When extreme weather settles over Manhattan the idea of ducking into a dark,  welcoming pub becomes especially appealing. Oneal’s on the Upper West  Side used to be one of my favorite stops on hot days (and on cold nights) until  it closed last summer. It was a great place to escape the brightest part of hot  summer days in New York or shrug off the chill of winter. Sadly, it became one of  many neighborhood landmarks lost to the recession. But drinking establishments  where bars have been polished smooth over the years, where the bartenders  take pouring seriously, and where conversation is king can still be found  throughout New York City.

One of those bars is Dublin House, a dim hideout, described in an online forum  as “an old man bar that smells of old man sweater.” In a city where drinking  establishments are many, that unassuming place inspires a surprising level of  love and loyalty in its patrons, a fact confirmed by the countless glowing reviews  fans have taken the time to post about it online.

When I was still in high school, my friends and I would stop into Dublin House to  share class notes and after-school pitchers of beer. We were newly eighteen at  a time when New York’s drinking age was lower and anything laminated sufficed  as proper identification. With piles of babysitting money pooled between us,  we would order our drinks and settle into a back room booth to rush through  homework. Tom Petty and Bob Seger blasted from the jukebox as we shouted  our conversations, smoking Marlboros bought from a nearby cigarette machine.

Only recently did I look further into the past than those lax days of the 1970s to  discover that Dublin House had a colorful history of its own.  When sailors docked at the 79th Street Boat Basin more than 80 years ago, many  of them made Dublin House their first stop in Manhattan. They would find the bar  by following the pink glow of a sign in the distance — the same neon harp that  lights the bar’s entrance today. Dublin House started operating in 1921 during  Prohibition. “Special arrangements” with authorities made it possible for the  bar to continue selling alcohol discreetly right through the country’s “dry” years.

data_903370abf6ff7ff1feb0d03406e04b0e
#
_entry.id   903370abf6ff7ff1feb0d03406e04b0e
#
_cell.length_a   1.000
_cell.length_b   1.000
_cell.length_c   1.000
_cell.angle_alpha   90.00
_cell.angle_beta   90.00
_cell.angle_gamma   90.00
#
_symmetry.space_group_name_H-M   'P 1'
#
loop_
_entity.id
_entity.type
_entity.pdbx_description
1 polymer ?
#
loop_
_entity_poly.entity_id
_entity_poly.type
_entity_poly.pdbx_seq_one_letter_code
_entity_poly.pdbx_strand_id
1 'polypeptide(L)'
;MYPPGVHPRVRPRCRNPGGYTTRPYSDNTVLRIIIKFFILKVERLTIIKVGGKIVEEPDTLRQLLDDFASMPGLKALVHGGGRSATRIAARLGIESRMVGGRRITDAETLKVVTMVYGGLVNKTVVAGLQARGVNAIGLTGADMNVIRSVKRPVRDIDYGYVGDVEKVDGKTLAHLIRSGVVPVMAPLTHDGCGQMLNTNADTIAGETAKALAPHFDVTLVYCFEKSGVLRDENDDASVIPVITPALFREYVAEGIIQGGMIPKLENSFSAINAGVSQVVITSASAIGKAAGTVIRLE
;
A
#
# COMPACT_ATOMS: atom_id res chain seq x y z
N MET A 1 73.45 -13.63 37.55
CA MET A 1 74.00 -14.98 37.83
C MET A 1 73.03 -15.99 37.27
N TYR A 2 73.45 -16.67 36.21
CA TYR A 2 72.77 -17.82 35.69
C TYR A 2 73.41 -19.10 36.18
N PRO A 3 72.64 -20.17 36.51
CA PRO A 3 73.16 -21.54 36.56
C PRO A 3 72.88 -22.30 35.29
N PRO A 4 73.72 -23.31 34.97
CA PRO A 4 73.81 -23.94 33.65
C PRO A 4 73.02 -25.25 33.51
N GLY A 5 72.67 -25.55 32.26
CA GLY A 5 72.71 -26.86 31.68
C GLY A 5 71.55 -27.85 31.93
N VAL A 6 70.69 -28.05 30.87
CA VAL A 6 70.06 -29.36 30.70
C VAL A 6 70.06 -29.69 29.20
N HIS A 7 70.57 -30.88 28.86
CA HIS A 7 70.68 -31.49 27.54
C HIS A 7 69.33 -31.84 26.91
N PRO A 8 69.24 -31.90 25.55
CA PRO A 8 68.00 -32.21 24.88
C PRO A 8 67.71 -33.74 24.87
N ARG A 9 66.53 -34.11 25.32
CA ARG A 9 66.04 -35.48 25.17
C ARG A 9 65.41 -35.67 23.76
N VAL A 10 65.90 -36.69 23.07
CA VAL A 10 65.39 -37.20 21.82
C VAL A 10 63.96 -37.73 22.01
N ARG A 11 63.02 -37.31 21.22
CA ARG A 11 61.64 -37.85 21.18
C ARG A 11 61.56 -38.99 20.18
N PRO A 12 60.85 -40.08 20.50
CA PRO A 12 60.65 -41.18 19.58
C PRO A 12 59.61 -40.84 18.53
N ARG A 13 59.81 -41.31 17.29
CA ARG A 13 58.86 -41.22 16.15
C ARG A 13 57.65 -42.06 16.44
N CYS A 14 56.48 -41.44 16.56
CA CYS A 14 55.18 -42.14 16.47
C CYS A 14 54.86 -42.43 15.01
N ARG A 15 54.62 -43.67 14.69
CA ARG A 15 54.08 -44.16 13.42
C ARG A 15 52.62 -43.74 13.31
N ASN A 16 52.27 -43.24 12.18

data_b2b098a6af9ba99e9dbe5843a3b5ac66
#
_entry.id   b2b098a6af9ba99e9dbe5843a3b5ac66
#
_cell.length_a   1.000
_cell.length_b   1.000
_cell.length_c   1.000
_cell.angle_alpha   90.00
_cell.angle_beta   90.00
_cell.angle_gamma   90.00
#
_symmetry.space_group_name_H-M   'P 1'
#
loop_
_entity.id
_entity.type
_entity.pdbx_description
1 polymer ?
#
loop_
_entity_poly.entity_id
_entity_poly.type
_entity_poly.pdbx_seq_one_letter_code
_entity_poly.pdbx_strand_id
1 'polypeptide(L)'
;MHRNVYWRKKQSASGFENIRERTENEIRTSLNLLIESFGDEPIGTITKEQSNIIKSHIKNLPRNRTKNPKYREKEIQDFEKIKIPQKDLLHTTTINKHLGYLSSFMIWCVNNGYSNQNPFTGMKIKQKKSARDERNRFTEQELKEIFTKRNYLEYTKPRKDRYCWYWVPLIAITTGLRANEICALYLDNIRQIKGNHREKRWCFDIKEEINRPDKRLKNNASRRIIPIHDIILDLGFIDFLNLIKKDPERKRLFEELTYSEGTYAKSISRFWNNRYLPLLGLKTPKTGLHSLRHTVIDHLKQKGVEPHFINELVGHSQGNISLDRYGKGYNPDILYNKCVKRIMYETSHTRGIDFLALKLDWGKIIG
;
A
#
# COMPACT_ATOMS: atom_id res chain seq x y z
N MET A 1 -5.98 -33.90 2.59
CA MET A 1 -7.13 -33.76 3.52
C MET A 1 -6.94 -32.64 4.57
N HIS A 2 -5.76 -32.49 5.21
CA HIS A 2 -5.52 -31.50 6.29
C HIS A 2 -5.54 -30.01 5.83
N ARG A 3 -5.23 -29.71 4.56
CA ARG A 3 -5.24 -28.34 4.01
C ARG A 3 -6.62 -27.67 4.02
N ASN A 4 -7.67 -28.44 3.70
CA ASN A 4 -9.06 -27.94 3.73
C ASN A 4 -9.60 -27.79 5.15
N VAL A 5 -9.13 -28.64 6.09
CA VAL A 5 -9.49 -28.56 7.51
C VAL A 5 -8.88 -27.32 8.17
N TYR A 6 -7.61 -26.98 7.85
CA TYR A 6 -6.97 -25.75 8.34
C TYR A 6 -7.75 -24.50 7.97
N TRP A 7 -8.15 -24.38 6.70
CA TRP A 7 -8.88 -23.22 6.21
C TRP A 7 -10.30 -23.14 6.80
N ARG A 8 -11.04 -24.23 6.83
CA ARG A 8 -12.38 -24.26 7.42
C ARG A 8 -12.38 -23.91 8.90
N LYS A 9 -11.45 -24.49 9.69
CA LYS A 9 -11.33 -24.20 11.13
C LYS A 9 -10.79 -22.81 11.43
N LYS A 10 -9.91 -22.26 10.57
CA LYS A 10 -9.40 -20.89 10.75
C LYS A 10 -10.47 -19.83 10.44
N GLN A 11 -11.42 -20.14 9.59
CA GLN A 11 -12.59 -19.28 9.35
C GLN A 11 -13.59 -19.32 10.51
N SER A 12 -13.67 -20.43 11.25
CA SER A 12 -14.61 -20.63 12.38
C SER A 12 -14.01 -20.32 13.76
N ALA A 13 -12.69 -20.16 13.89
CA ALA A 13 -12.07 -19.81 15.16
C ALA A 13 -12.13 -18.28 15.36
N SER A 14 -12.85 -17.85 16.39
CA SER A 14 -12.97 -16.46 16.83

Since then the bar has continued doing uninterrupted business, unchanged, even  through the economic downturns and financial crises that periodically threaten  New York. Today it’s still the sort of place where anyone – man, woman, sailor, or  even a young adult with proper identification – feels welcome. It’s a genuine New  York neighborhood bar.

Reading reviews about Dublin House online you find that compliments for it  are often garnished with affectionate put-downs. Here are just a few of those  remarks:

“I can’t define it but you can tell a pub has a heart when it’s got old geezers and  dogs in it. Dublin House has a heart.”

“Unfortunately for my Dublin House patronage…when selecting bars…I use  my eyes (I like eye candy), my tongue (I like microbrews, nice wine), my ears  (I like music), my stomach (I like food), and another organ (see ‘my eyes’  parenthetical). But if I ever get around to following my heart, I’ll find my way back  to the Dublin House more. This will probably have to wait, though, until my other  organs aren’t functioning quite as well as they do today…”

“Now THIS, my friends, is my future.” A dark bar with absolutely no frills and a  real nice, old school bartender. I’ll spend my final afternoons hunched over a  table with a beer in hand, chatting to the young’uns who happen in, and hopefully  have someone to share old memories with.”

“A bar that almost resents you knowing about it.”

As the New York heat starts to build toward those unbearable days of August  and the weather starts to feel like something you would rather avoid, consider  ducking into your favorite historic watering hole. If you don’t have a favorite  you can find one to love in Best Bars of New York, by Jeff Klein and Cary  Hazlegrove. Or, you could simply follow in the footsteps of countless tired sailors  and thirsty Upper West Siders by stopping into “that old man bar” on West 79th  Street. You can still find it under a neon pink harp.

Maria Gorshin also writes for her blog,  City Girl Writes, sharing stories from the Upper West Side and more.